Just as progressives need to present a united front in support Obama’s call to defend well crafted R&D programs in the face of conservative budget roll-backs, progressives also need to raise their voices in support of his Clean Energy Standard proposal. Obama is right that investing in innovation and R&D is the key to finding long-term solutions that will be good for our economy and our planet, but innovation alone is not enough. Robert Stavins made the case last year that carbon pricing and R&D are both necessary, and one or the other alone is not enough, and I agree with his argument for the most part. And while a CES is a less efficient substitute for cap-and-trade, Stavin’s point still holds: whatever the incentive structure, we need a resource planning policy that reshapes today’s energy markets, while we wait for tomorrow’s solutions to become a reality.

President Obama deserves praise for taking a bold step toward an actual energy plan for the country, and he deserves it from all progressives. That means those of us who would prefer to see a stronger approach that includes a price on carbon, or those who are disappointed with Obama for moving too far to the center, should see the CES proposal for what it is: probably the only opportunity we have to move forward on energy resource policy in the next two years (at least), and therefore and opportunity that must be seized if at all possible. It also means that those who have advocated for innovation-only approaches need to extend their enthusiasm over Obama’s speech to support the CES together with other progressives, instead of trying to claim the mantle of leadership for themselves exclusively, as some have done this week.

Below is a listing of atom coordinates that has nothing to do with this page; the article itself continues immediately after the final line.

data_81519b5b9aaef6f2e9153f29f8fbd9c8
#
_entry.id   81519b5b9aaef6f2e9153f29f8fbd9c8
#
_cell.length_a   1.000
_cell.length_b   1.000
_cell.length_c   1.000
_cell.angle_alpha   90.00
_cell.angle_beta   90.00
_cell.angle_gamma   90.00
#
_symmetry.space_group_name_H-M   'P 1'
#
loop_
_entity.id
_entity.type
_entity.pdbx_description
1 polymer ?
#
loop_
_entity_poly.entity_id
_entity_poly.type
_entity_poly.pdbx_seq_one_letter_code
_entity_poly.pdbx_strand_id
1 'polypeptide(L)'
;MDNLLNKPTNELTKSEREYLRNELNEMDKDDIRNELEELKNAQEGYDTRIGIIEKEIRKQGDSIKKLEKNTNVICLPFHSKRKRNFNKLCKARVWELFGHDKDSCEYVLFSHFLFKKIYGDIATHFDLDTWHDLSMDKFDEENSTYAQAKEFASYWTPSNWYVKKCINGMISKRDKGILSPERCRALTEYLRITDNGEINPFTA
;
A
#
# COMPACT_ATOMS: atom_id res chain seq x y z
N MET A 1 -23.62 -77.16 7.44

Both pieces of Obama’s agenda are going to be tough to pass, and it goes without saying that they will require a better plan of attack than last year’s. There are a lot of details to be fleshed out, and some horse-trading compromises as it moves forward that won’t sit well with everyone. But the president has stepped forward this week and shown some real leadership, and progressives should return the favor as he takes the fight to Congress.